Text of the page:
Prevalence of and Risk Factors for Feline Hyperthyroidism in Hong Kong
ACVIM 2008
Cornelia S. De Wet1; Carmel T. Mooney3; Peter N. Thompson2; Johan P. Schoeman1
1Department of Companion Animal Clinical Studies, 2Department of Production Animal Studies, Faculty of Veterinary Science, University of Pretoria, South Africa; 3University Veterinary Hospital, University College Dublin, Ireland

Feline hyperthyroidism is an important disorder in middle-aged and older cats. The cause and pathogenesis is still unknown and there are few published incidence rates or prevalence estimates.

A descriptive, cross-sectional study was undertaken to determine the prevalence of and potential risk factors for feline hyperthyroidism in Hong Kong. Serum total thyroxine (T4) concentrations were measured in 305 aged cats that presented at various veterinary clinics in Hong Kong between June 2006 and August 2007. Data was collected about the health of the cats as well as their vaccination history, internal and external parasite control, diet and environment. Serum T4 concentration was determined by use of a commercially available radioimmunoassay kit (Coat-a-count®, DPC®). For T4 the reference interval was 12.8-50 nmol/L (1.0-3.9ug/dL). All cats with serum T4 concentrations greater than 50 nmol/L were classified as hyperthyroid. Serum alanine aminotransferase (ALT) and alkaline phosphatase (ALP) activities were measured in all cases. Prevalence of hyperthyroidism with exact binomial 95% confidence intervals was calculated for all cats combined, for cats classified as healthy and for cats classified as sick. Univariable associations between potential risk factors, clinical signs, raised ALT and raised ALP activities and hyperthyroidism were assessed using a two-tailed Fisher's exact test. A multiple logistic regression model was used to estimate the effect of the risk factors on the development of hyperthyroidism. The fit of the final logistic regression model for risk factors was assessed using the Hosmer-Lemeshow goodness-of-fit test.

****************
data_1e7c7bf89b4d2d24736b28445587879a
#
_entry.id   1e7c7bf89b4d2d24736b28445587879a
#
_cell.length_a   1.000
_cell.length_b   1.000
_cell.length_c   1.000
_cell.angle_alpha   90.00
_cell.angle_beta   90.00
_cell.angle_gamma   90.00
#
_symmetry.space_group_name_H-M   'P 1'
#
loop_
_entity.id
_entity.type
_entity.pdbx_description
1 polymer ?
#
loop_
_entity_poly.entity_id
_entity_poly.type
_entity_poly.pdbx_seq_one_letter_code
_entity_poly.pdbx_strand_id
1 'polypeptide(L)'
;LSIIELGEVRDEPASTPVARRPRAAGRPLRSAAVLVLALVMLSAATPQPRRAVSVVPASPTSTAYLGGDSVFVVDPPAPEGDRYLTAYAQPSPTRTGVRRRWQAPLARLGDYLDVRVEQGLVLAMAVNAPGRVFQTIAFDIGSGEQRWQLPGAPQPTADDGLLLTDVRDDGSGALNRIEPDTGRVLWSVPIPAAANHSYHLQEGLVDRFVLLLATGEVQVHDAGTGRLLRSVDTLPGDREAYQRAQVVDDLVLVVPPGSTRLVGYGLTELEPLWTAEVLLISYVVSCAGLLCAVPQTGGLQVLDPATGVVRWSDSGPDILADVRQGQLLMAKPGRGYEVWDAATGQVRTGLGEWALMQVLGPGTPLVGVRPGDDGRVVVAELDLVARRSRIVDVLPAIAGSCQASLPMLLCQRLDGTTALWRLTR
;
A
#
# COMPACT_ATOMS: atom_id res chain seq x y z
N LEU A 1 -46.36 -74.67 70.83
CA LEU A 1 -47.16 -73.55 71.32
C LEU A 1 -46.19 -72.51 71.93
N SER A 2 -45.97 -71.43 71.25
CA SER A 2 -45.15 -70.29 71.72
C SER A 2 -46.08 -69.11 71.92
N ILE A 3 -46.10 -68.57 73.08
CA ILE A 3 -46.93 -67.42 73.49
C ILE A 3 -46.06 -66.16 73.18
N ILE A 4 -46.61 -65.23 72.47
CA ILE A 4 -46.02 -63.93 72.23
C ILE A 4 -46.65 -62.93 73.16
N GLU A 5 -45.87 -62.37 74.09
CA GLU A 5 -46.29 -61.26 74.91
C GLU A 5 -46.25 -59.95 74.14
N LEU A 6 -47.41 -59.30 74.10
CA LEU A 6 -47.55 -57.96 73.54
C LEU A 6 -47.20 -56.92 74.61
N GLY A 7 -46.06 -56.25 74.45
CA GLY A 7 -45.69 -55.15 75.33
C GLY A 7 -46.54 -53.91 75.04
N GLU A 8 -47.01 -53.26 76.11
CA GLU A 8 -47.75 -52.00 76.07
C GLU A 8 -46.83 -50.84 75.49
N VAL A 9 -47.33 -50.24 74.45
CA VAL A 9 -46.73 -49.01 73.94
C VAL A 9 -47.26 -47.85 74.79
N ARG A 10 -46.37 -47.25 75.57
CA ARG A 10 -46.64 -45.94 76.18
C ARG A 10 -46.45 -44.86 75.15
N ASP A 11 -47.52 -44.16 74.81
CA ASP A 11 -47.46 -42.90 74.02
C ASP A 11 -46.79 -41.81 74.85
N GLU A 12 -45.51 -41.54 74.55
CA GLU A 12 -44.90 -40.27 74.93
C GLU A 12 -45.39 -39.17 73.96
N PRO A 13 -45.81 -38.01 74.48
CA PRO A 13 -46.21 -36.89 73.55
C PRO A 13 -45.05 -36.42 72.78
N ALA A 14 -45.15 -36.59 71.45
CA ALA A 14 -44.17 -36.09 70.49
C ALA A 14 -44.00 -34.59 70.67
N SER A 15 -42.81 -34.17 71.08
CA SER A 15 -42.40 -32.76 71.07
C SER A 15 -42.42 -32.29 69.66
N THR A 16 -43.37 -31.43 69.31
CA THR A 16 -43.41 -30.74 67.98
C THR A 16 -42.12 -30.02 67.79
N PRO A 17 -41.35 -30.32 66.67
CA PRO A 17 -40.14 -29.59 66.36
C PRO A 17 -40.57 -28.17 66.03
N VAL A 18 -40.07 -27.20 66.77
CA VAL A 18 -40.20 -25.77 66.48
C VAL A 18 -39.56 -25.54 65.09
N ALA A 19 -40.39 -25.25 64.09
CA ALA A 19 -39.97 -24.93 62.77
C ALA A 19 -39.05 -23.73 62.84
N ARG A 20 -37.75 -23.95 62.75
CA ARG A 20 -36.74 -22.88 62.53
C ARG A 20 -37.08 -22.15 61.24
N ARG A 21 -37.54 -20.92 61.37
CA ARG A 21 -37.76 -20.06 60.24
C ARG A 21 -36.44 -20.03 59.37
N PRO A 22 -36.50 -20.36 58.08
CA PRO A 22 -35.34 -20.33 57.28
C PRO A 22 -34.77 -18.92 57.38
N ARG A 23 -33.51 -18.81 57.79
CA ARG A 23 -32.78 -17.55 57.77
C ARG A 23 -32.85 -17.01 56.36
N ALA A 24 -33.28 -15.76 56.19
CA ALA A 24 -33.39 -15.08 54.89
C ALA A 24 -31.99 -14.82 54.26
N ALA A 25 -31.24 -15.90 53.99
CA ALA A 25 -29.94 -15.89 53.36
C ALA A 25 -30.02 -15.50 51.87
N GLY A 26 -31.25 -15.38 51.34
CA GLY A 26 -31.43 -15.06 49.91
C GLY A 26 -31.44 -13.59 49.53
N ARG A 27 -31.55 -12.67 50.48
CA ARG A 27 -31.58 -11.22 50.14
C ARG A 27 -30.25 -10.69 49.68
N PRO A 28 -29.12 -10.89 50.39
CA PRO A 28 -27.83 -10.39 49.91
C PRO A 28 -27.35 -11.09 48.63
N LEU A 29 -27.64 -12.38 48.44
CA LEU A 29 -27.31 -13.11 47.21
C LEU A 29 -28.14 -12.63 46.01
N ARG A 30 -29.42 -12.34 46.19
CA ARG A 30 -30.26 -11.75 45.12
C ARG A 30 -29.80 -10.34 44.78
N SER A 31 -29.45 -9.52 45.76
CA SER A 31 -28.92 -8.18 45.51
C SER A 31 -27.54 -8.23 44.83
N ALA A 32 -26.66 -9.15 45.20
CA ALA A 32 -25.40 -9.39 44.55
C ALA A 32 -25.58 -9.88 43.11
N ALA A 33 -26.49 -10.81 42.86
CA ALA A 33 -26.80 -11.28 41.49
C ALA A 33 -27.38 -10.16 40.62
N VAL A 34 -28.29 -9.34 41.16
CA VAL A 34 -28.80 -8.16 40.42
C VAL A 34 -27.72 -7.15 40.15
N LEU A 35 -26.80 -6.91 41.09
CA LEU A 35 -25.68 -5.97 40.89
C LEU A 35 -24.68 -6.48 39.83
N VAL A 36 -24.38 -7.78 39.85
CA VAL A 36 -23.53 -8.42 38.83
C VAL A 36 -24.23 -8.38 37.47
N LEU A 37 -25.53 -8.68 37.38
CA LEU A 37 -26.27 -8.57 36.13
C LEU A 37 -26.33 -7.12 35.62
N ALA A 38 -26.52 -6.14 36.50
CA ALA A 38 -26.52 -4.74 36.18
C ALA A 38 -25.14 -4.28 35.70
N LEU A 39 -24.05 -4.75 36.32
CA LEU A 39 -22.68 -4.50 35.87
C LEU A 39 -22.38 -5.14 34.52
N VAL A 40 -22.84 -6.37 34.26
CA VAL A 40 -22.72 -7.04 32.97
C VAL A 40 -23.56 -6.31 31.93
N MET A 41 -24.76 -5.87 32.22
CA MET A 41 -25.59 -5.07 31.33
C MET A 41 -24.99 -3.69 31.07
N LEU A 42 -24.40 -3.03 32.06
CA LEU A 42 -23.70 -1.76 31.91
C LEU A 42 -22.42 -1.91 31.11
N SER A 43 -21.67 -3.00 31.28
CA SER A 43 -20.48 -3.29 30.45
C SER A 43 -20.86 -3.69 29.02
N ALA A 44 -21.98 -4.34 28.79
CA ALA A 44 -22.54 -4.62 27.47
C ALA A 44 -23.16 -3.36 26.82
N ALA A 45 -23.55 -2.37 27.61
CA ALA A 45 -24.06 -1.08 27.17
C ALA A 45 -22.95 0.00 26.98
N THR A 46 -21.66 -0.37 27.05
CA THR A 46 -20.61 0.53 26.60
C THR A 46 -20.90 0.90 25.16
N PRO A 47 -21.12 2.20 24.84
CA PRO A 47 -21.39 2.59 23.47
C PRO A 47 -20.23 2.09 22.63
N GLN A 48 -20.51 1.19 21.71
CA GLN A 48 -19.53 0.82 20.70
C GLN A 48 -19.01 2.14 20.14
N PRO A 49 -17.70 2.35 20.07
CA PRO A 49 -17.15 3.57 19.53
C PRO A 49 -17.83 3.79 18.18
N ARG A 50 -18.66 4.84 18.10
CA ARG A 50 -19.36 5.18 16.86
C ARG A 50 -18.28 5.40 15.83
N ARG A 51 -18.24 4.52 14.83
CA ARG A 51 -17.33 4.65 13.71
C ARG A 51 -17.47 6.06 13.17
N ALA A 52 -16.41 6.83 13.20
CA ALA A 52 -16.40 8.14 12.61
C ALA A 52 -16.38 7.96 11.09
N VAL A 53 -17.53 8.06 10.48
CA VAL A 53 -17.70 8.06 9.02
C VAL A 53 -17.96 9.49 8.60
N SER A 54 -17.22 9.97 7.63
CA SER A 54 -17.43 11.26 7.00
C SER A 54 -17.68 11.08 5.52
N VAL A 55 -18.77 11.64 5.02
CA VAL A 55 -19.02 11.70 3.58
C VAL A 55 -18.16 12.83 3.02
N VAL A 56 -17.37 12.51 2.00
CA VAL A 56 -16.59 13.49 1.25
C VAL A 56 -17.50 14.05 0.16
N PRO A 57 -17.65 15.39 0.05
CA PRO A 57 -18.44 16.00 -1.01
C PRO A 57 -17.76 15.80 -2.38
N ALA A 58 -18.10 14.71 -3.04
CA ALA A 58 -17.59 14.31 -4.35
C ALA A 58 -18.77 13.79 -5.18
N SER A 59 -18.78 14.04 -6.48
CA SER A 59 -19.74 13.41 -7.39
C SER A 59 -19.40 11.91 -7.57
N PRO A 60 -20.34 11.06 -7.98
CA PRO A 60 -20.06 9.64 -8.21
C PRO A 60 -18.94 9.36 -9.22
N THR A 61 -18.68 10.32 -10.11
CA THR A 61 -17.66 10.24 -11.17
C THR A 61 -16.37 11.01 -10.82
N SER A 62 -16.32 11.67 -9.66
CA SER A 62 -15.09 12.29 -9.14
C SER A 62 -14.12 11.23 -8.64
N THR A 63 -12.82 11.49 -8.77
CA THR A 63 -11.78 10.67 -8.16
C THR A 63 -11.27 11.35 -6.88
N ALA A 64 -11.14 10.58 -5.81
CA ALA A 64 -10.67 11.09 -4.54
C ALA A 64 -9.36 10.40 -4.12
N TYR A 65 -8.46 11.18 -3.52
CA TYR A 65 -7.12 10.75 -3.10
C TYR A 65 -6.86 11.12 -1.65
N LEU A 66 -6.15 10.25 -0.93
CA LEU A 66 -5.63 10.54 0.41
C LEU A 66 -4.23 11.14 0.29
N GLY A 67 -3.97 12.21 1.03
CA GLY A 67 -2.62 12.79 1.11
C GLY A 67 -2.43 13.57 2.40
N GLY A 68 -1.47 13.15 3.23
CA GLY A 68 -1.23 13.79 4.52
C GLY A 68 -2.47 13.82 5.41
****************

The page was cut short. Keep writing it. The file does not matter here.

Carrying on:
The prevalence of hyperthyroidism in Hong Kong was 3.93% (95% CI: 2.05-6.77) and there was no significant difference in prevalence between healthy (3.16%) and sick (4.37%) cats (P = 0.76). There was no statistically significant relationship between sex, vaccination status, parasite control, indoor environment or the consumption of canned food and the development of hyperthyroidism. Domestic shorthair cats were less likely to be diagnosed with hyperthyroidism and the two older age groups of cats (15-19 years old and >20 years old), were more likely to be diagnosed with hyperthyroidism (OR = 2.77; 95% CI = 0.82-9.4 and 11.88; 95% CI = 1.06-133.7, respectively).. There were no characteristic clinical features amongst the cats that had hyperthyroidism. The presence of polyphagia, diarrhea, palpable thyroid nodule and raised ALT and ALP activities was significantly associated with hyperthyroidism.

This study concluded that the prevalence in Hong Kong is less than in most other parts of the world, despite the presence of previously identified risk factors.

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Cornelia de Wet


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